We have always had the Gra­cie chal­lenge, not to be bul­lies or the tough­est guys in town but because, to sell our beliefs we had to be will­ing to con­front any­one who dis­be­lieved what we had to sell. And what we sell is effec­tive­ness, effec­tive­ness in fight­ing. The chal­lenge was made to prove the point that we were will­ing to con­front other styles and over the last 50 years or so in 95 per­cent of the cases we have been successful.”

When I men­tion that after talk­ing to the Bar­reto broth­ers I real­ize that the early UFC’s were the off­shoots of his father’s Vale Tudo in the 1950’s he agrees say­ing, “In the begin­ning the UFC was just a plat­form to show the dom­i­nance of Gra­cie Jiu Jitsu against other styles.”

I ask him if he thinks, at least as far as the UFC is con­cerned, that Jiu Jitsu has been a vic­tim its own suc­cess (i.e. so effec­tive that every­body went out and learned it thereby negat­ing its advan­tages). He doesn’t answer the ques­tion directly, but instead he men­tions that the rules were changed by the UFC to make the fights more com­pet­i­tive, he believes at the expense of Jiu Jitsu.


Rickson Gracie Explains BJJ in Rio Photo Credit Levy Ribeiro

Stand­ing the fight­ers up, gloves, reduc­ing the time lim­its, all these lit­tle aspects make style a sec­ondary com­po­nent to the indi­vid­ual. How fast you are, how aggres­sive, how explo­sive… It is very hard for a fight to be decided in the first 3 or 5 min­utes, a major aspect of Jiu Jitsu is defense, defense, defense and then cap­i­tal­iz­ing on a mis­take your oppo­nent makes… When my dad fought he was 130 pounds. He would sur­vive until he caught the guy in a mis­take. How can you do this if there isn’t enough time?” He brings up his brother Royce in his fight against Dan Sev­ern at UFC III, “Up until the moment Sev­ern tapped out every­body thought he was beat­ing Royce.”

I ask him if he was sur­prised when Royce was recently defeated in dev­as­tat­ing fash­ion by Amer­i­can wrestler Matt Hughes.

I was sur­prised because I didn’t rec­og­nize my brother. I don’t know if it was his train­ing or men­tal stress or what­ever but he didn’t look like him­self. He made some very basic mis­takes.” He leaves it at that.

Many peo­ple saw that fight as a defeat for Jiu Jitsu. I ask him if he wor­ries that were he ever to be defeated it would be seen as dis­cred­it­ing the dis­ci­pline. He strongly dis­agrees, “I am basi­cally at the end of my fight­ing career. If I am lucky and they pay me what I want then I might have one more fight or I may just retire… But every time I com­pete I put every­thing at risk and if I were to lose, it would be because I made a human mis­take or maybe got too old… It would be me being defeated not Jiu Jitsu. Jiu Jitsu has already been proved. Today on a cer­tain level every­body fight­ing in MMA is a Jiu Jitsu fighter”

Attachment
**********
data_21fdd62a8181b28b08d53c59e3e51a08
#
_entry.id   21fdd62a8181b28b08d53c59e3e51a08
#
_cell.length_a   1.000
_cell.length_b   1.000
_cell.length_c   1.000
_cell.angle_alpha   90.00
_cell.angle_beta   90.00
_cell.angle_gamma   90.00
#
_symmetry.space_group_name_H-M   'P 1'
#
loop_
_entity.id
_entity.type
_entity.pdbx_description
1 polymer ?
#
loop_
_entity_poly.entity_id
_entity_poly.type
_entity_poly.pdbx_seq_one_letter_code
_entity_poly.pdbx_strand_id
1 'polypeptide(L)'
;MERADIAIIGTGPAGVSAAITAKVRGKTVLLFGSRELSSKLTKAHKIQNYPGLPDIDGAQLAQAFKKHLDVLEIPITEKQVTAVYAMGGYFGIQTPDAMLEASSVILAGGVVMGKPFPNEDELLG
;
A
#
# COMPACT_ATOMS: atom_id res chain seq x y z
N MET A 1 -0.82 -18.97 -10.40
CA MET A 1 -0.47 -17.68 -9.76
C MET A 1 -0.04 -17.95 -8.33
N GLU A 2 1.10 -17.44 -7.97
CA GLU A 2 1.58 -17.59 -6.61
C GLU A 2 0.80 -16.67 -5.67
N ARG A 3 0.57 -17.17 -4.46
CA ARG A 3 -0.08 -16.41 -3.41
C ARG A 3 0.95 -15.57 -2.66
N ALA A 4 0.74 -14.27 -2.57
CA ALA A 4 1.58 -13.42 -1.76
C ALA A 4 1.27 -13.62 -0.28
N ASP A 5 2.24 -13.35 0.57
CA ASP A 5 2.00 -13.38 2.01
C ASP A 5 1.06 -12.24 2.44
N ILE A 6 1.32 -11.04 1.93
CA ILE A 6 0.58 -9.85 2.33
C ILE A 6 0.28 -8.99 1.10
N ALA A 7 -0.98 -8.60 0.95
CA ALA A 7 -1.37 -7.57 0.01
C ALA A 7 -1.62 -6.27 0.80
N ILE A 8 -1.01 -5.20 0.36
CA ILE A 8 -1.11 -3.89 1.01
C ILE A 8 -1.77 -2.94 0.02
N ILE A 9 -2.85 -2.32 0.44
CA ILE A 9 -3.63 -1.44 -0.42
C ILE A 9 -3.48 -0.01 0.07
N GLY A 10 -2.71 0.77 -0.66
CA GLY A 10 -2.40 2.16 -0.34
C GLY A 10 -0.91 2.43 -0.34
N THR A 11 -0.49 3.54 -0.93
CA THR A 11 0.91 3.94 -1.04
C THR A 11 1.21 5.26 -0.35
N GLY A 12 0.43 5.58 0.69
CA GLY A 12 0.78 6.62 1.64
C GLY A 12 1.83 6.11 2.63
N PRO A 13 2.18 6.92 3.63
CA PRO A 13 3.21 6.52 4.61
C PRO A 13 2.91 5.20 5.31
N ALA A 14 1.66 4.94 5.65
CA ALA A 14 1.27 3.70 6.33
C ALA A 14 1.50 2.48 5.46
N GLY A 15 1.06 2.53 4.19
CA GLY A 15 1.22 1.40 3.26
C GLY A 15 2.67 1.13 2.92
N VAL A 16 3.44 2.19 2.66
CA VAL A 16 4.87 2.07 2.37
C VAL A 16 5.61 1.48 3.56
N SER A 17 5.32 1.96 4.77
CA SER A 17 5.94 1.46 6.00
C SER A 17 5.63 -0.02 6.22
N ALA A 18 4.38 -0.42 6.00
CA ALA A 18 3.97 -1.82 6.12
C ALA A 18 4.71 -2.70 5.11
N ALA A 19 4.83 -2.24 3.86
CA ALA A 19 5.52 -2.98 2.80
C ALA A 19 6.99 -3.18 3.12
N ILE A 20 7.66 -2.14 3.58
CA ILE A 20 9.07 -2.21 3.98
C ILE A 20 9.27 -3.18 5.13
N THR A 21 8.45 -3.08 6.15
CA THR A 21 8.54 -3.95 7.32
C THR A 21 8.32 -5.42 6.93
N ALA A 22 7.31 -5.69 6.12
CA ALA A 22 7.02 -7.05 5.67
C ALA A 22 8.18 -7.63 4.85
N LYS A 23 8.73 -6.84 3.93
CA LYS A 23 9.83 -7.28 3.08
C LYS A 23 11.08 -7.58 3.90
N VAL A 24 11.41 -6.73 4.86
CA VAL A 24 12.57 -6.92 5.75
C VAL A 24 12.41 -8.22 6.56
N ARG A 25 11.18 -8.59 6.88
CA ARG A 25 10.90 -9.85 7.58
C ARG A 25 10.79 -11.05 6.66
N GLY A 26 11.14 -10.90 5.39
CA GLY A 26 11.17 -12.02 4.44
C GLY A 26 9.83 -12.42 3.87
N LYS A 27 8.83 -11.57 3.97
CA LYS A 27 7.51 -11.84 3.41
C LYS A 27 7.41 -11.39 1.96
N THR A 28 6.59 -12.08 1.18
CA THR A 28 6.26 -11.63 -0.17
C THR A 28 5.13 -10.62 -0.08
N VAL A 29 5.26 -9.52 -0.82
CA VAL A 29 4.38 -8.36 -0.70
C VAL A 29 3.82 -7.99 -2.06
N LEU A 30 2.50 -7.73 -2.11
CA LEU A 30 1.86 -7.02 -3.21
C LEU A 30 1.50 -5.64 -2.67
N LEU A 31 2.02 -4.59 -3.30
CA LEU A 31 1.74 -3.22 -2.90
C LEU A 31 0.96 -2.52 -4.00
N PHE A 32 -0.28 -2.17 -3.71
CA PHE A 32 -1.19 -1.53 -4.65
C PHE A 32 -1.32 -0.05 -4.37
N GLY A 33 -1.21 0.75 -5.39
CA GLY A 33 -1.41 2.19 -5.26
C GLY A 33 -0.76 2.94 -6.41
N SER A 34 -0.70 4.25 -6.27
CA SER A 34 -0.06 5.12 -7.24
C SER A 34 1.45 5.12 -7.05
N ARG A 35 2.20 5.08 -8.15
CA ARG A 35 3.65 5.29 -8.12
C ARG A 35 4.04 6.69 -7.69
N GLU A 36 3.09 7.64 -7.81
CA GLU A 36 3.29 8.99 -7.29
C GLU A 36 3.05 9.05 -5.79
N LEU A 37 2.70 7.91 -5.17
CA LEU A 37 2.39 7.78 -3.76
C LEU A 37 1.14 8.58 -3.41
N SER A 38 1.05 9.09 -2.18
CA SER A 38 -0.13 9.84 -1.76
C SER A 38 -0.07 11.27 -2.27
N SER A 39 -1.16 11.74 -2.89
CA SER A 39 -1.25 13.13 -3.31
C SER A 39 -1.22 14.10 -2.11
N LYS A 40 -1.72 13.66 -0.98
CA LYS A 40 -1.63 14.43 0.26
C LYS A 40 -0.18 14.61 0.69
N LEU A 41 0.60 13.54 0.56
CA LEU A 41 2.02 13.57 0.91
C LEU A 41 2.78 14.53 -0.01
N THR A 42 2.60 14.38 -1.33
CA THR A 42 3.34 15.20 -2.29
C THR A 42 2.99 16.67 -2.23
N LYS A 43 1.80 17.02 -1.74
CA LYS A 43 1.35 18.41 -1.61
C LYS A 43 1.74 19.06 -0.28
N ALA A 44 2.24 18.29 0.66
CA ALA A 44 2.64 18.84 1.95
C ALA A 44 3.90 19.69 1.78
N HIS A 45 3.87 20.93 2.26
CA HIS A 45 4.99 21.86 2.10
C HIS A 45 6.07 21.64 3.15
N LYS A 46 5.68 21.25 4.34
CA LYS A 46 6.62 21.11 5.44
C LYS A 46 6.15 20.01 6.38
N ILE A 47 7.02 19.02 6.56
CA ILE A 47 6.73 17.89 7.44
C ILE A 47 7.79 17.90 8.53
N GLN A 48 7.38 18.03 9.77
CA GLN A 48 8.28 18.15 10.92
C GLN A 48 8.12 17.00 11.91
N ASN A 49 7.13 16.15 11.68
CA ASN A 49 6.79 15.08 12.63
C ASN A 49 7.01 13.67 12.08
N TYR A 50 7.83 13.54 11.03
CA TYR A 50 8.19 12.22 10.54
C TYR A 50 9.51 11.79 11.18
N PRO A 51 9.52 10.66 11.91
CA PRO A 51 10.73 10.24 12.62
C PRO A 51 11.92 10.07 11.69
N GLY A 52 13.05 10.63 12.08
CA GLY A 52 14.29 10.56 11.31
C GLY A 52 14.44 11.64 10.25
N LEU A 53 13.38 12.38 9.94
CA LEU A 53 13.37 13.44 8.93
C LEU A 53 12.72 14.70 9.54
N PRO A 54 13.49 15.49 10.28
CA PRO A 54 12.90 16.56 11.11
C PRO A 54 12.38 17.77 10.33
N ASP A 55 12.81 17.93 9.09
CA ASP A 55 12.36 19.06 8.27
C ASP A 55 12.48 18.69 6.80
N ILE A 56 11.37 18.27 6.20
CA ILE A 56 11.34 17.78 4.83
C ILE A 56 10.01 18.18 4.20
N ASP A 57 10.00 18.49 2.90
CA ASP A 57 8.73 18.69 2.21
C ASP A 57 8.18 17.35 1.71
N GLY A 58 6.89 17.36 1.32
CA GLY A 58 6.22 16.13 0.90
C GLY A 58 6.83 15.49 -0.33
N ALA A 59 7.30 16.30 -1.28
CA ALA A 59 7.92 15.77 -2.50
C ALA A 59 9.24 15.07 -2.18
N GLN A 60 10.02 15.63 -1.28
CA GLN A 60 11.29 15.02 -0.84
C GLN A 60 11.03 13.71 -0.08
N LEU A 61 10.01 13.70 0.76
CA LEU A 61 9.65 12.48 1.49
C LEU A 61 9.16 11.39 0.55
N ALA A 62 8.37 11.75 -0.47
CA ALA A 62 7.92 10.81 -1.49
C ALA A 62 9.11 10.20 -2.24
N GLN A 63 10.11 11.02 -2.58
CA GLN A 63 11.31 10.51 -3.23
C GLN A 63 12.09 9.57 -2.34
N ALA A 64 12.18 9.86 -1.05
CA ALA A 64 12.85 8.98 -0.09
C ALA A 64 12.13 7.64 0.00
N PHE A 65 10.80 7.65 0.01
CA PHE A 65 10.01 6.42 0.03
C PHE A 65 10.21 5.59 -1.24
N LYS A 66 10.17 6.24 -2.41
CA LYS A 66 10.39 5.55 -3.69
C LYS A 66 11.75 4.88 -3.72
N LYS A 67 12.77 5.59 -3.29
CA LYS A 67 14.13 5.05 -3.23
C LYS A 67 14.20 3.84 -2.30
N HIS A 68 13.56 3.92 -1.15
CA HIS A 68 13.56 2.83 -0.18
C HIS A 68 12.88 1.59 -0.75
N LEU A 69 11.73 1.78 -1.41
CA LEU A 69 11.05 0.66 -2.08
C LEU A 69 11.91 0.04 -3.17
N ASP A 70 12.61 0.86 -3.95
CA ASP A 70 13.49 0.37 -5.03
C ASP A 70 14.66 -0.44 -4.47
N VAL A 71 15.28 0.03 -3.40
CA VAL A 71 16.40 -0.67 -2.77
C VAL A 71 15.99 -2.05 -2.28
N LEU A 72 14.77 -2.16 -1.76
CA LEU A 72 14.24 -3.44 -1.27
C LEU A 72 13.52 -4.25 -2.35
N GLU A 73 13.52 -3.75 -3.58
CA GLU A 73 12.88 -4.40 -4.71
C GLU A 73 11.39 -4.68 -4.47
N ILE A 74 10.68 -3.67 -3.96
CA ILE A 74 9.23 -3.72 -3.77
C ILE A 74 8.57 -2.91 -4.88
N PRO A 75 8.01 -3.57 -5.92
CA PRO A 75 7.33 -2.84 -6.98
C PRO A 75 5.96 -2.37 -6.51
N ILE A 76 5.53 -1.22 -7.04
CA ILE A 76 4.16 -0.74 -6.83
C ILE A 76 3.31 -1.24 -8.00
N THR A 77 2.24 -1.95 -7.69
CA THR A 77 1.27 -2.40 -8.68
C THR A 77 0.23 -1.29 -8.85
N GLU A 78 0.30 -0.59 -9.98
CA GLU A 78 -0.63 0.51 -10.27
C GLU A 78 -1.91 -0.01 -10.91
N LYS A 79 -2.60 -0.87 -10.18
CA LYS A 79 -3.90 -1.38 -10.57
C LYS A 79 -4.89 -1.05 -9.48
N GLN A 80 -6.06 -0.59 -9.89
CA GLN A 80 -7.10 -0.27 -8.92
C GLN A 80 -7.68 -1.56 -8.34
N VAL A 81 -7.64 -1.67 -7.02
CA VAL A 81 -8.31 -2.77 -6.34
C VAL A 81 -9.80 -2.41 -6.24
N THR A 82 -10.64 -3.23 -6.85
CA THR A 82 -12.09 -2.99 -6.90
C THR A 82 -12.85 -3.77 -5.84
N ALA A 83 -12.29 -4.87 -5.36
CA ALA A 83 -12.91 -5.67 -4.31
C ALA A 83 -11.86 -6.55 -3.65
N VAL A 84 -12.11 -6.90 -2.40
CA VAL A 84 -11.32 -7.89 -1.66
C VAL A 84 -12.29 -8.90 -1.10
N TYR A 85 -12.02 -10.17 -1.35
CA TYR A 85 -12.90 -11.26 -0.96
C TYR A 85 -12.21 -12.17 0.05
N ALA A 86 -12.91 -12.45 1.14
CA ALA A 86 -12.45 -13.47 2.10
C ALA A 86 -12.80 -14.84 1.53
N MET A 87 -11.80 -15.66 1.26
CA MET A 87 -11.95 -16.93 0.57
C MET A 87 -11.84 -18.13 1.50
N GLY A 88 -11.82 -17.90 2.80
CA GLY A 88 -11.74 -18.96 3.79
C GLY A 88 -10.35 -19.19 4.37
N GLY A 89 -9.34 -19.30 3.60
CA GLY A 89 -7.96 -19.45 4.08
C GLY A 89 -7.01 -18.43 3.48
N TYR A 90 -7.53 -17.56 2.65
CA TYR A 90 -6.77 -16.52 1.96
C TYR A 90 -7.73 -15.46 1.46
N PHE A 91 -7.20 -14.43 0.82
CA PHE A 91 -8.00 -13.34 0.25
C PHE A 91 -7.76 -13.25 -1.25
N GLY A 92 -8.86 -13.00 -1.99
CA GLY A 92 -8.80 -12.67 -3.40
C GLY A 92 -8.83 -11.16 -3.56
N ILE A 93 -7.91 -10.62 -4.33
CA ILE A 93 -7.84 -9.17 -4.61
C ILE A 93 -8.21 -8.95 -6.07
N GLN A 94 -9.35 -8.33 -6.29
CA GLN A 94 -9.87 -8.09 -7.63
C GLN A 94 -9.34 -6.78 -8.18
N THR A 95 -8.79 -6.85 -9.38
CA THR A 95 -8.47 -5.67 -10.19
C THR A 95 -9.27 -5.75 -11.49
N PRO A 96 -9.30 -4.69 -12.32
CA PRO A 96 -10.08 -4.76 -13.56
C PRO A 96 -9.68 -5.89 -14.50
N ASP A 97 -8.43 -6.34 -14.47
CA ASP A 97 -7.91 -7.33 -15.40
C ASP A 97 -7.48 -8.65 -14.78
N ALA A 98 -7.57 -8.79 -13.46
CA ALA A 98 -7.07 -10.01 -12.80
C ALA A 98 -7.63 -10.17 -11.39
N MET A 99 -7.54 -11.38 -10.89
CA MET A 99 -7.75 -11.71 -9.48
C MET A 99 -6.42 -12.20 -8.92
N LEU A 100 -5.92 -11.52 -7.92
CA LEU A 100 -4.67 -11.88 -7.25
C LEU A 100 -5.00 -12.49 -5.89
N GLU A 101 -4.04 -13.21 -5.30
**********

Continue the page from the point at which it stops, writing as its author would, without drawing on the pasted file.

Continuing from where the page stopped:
What really moti­vates him now is pro­mot­ing Jiu Jitsu as a sport and as a way to improve people’s lives. “Box­ing is a fight­ing art, Karate is a fight­ing art. Jiu Jitsu is a guide, a phi­los­o­phy, a social move­ment.” Rickson’s speech becomes pas­sion­ate. “I am in the busi­ness of build­ing char­ac­ter not of mak­ing fight­ers. I pay the same atten­tion to the shy guy who is get­ting bul­lied as I do to the guy who wants to be a fighter. I will make that guy more con­fi­dent and help him regain his self esteem. This is the price­less aspect of Jiu Jitsu, this is the trea­sure… If some­one says that I am just a great fighter I feel like my legs have been cut off,” he tells me, “What I want to be is a great Master.”

As I say good­bye to Rick­son I real­ize that while I have always thought of him as a famous fighter he is really a teacher, and a sales­man. Joao Alberto, Alvaro and now Rick­son are all sell­ing the idea of the com­plete man. They are walk­ing bill­boards for what Jiu Jitsu can do: Impres­sive and com­plete indi­vid­u­als; intel­li­gent, strik­ing, suc­cess­ful and deadly in com­bat. The Gra­cie Chal­lenge, Heroes of the ring and Vale Tudo, Rickson’s matches and even the orig­i­nal UFC are adver­tise­ments for a world­view, infomer­cials for a mindset.

For these three impres­sive men it is the pro­mul­ga­tion of the art of Jiu Jitsu as a fight­ing sys­tem and as a way to live your life that is most impor­tant. What Royce and Ror­ion Gra­cie did in the first UFC’s was just an exten­sion of what Helio and Joao Alberto had done in the 50’s and 60’s, to con­clu­sively demon­strate Jiu Jitsu as a fight­ing art. The infer­ence being a quin­tes­sen­tially Brazil­ian one; If Jiu Jitsu makes you invin­ci­ble in a fight it can also make you invin­ci­ble in life, the vic­to­ri­ous fighter as metaphor for the vic­to­ri­ous man. If I hadn’t met them in per­son I would be skep­ti­cal. But there’s some­thing about being in this fierce and beau­ti­ful coun­try that makes it eas­ier to believe in supermen.


End Part One